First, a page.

THUMBING his nose at the mighty establishment that runs Indian hockey, former India captain Viren Rasquinah announced his retirement from international hockey today. Does anything shock in hockey anymore? Please don’t ask this question to “RESPECTED” selectors – Surinder Singh Sodhi, Harmik Singh, Ajit Pal Singh and Gurbux Singh. They have been after Viren’s head for quite some time now. Viren is one of the many player who has become the victims of politics continuing in IHF. Continue reading
THE FIH (Fédération Internationale de Hockey sur Gazon, or International Hockey Federation) and the IHF (Indian Hockey Federation) are at loggerheads. The reason being that the International Federation wants to see Indian hockey back to its glorious days. But a section of Indian bureaucracy and officials refuses to budge. Continue reading
INDIAN HOCKEY had gone blind. Like a once-beautiful woman choosing to be oblivious to the havoc age had wrought on her, hockey had refused to acknowledge and arrest its decline. It was a free fall into an abyss. That’s Indian hockey for you — governed by a body conducting matters in a manner that could remind you of the Middle Ages. The last year ended with India finishing last in the six-nation Champions Trophy in Chennai and thereby crashing out of the next event in Spain in July. The year also ended with the International Hockey Federation (FIH) President, Els van Breda Vriesman blasting the Indian Hockey Federation (IHF) for being the worst national body among the top nations.
The IHF has not changed its style of functioning but the Indian hockey players have changed their ways in the last six months or so. First they won a bronze in Azlan Shah Hockey Tournament. India retained the Asia Cup giving South Korea a 7-2 drubbing on Sunday. The decisive manner in which the victory was scored has given the coach Joaquim Carvalho plenty of cause for optimism ahead of next year’s Olympic qualifiers. The win has brought the smiles back to many hockey fans and staunch supporters of the game. The number of people that turned out to watch the finals was also encouraging. The face of Indian Hockey will certainly change with a few more victories like this. The Indian Hockey team looked like a changed unit as well. The fitness level, the energy, the team spirit and the aggression was all there. Carvalho also hailed his players’ fitness and teamwork after the former world power rattled up 57 goals and conceded just five over seven games, beating South Korea twice and edging out surprise Asiad silver medalists China on the way to glory. It is difficult to single out any Indian player for appreciation as each one of them contributed, playing their roles to perfection in India’s win. They were rightly given a standing ovation by the spectators at the overflowing stadium.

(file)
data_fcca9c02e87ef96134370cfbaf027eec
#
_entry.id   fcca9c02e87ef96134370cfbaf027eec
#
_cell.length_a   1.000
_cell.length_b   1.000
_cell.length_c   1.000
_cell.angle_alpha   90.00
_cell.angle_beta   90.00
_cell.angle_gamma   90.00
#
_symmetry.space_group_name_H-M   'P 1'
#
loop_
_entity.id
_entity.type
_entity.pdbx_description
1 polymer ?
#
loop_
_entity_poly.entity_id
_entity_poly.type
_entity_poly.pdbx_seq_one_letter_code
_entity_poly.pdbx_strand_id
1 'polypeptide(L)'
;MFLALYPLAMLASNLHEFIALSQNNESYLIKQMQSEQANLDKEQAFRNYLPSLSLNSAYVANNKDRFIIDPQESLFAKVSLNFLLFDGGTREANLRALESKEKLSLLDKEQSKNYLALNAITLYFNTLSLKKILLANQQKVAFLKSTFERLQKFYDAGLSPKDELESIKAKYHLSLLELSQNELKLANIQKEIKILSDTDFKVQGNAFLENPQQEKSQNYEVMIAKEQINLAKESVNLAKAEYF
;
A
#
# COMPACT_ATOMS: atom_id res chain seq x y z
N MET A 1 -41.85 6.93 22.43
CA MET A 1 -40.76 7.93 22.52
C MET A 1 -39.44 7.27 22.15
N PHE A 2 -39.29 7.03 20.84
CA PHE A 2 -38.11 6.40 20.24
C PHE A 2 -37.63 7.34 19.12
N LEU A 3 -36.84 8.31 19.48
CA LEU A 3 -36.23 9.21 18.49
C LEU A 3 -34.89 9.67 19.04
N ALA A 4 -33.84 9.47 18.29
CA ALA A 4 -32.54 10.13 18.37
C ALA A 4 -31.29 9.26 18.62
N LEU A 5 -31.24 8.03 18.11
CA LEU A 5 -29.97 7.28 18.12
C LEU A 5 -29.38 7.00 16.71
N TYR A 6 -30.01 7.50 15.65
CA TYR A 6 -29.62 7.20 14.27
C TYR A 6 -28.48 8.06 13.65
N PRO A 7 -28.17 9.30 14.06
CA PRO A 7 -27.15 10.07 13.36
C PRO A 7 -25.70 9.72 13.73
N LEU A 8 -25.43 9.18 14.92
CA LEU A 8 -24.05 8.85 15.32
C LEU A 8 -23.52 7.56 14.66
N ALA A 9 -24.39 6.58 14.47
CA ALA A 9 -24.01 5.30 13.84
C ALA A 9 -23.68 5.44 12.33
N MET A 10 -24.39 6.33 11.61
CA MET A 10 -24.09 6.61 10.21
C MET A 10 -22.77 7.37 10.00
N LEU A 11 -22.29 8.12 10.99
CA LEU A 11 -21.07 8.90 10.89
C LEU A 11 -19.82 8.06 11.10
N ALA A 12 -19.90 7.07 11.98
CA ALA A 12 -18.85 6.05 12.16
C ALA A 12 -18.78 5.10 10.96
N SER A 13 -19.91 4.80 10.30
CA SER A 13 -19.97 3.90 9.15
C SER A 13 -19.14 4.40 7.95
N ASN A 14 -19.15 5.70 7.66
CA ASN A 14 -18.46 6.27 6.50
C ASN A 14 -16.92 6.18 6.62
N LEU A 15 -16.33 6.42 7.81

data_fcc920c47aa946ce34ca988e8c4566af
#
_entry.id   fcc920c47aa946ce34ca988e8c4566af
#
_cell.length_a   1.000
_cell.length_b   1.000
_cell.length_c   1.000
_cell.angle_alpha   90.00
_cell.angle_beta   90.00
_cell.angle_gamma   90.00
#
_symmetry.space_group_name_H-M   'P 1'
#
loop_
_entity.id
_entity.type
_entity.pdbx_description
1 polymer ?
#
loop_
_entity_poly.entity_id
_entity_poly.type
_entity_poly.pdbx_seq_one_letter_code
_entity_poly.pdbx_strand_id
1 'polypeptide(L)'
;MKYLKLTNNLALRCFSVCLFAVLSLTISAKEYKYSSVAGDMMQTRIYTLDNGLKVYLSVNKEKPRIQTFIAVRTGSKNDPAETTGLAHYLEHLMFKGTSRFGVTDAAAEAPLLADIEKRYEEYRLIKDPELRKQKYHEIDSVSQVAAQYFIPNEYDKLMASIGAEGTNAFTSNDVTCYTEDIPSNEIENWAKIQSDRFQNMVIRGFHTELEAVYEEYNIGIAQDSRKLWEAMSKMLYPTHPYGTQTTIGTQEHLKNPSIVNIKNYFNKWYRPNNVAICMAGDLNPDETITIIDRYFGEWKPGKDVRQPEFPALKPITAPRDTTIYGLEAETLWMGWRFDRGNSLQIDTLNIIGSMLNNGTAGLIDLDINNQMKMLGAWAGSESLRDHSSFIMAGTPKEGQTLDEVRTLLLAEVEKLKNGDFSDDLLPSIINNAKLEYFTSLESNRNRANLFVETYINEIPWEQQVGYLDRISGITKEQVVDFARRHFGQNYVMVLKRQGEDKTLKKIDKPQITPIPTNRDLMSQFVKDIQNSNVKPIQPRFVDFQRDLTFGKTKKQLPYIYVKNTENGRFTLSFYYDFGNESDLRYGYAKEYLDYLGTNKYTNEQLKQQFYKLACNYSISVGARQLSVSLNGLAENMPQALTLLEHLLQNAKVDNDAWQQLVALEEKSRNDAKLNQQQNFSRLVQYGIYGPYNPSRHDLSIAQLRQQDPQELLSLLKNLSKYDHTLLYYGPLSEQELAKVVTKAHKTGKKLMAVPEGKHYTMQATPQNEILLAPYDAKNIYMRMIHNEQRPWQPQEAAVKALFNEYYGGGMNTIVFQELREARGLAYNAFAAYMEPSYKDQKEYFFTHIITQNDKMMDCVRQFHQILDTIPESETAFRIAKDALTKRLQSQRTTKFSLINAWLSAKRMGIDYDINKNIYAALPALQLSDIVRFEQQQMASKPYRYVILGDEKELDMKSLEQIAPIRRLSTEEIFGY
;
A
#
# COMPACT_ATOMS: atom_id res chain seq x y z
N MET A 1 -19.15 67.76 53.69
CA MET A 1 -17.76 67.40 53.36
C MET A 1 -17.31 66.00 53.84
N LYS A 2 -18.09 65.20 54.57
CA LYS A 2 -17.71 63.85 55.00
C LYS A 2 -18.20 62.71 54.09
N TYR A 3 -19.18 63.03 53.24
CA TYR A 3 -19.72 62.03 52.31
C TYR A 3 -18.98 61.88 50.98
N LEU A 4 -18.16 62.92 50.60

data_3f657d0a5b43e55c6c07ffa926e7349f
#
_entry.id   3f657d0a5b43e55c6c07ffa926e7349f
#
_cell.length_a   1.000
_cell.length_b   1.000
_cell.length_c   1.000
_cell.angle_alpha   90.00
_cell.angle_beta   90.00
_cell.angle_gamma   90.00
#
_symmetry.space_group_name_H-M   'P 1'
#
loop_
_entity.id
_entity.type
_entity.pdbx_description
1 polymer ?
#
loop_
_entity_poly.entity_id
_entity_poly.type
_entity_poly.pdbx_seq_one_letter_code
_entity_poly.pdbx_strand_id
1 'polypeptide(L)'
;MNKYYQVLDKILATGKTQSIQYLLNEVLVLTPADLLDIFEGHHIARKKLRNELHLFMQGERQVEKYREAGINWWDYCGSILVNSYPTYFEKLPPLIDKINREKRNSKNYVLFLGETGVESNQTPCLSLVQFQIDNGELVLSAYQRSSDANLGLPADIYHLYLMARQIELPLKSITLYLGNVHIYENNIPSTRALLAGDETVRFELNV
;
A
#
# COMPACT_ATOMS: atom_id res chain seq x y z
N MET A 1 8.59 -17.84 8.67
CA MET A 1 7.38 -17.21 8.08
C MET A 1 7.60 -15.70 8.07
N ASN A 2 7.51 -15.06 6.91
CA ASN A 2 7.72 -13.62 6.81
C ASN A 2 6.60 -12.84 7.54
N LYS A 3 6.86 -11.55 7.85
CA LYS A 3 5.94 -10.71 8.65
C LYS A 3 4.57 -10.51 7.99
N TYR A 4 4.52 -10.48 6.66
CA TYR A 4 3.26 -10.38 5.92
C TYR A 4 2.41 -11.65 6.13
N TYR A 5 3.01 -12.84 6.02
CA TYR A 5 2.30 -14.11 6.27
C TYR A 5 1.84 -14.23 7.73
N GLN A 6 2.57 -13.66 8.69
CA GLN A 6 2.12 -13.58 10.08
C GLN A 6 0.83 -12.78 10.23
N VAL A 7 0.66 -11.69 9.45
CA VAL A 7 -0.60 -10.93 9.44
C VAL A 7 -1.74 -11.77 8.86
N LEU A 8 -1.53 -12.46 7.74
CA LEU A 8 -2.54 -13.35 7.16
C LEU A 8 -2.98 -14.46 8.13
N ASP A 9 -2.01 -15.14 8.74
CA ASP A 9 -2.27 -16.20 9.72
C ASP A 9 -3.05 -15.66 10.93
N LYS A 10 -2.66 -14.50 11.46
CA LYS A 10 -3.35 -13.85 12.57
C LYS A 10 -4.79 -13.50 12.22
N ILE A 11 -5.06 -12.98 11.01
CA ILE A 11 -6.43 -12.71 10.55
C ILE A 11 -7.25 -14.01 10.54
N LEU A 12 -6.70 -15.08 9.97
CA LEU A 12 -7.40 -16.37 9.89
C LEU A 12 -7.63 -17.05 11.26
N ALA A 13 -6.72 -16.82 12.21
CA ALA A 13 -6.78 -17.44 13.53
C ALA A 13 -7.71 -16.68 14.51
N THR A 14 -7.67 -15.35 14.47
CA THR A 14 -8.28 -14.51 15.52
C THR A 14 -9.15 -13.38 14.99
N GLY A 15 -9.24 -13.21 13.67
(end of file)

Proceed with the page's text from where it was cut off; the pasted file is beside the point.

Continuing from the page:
The sports ministry, a few months back, withdrew hockey from the list of priority sports. The decision was not a welcome move for our national sport. Hockey has been the most successful sport in India. It is the only sport which has got gold medals for India at the Olympics. Now after a few good performances, the IOA President wants hockey to be back in the priority list. The President, Prime Minister, MPs, etc have congratulated the team on its splendid performance.
The reactions all over the world to the win have confirmed one thing – if India starts winning again in leading tournaments, it will help hockey’s revival in In-dia. Hockey is India’s national game with a very rich legacy. It was going through a lean phase, but from all indications it is on a comeback trail. The revival of hockey, or any sport, can happen only if more people play the game at the grass roots level build the infrastructure to make that possible. Let us have more grounds for our children. Let schools inculcate a sporting culture in students. We will then have better players and better teams.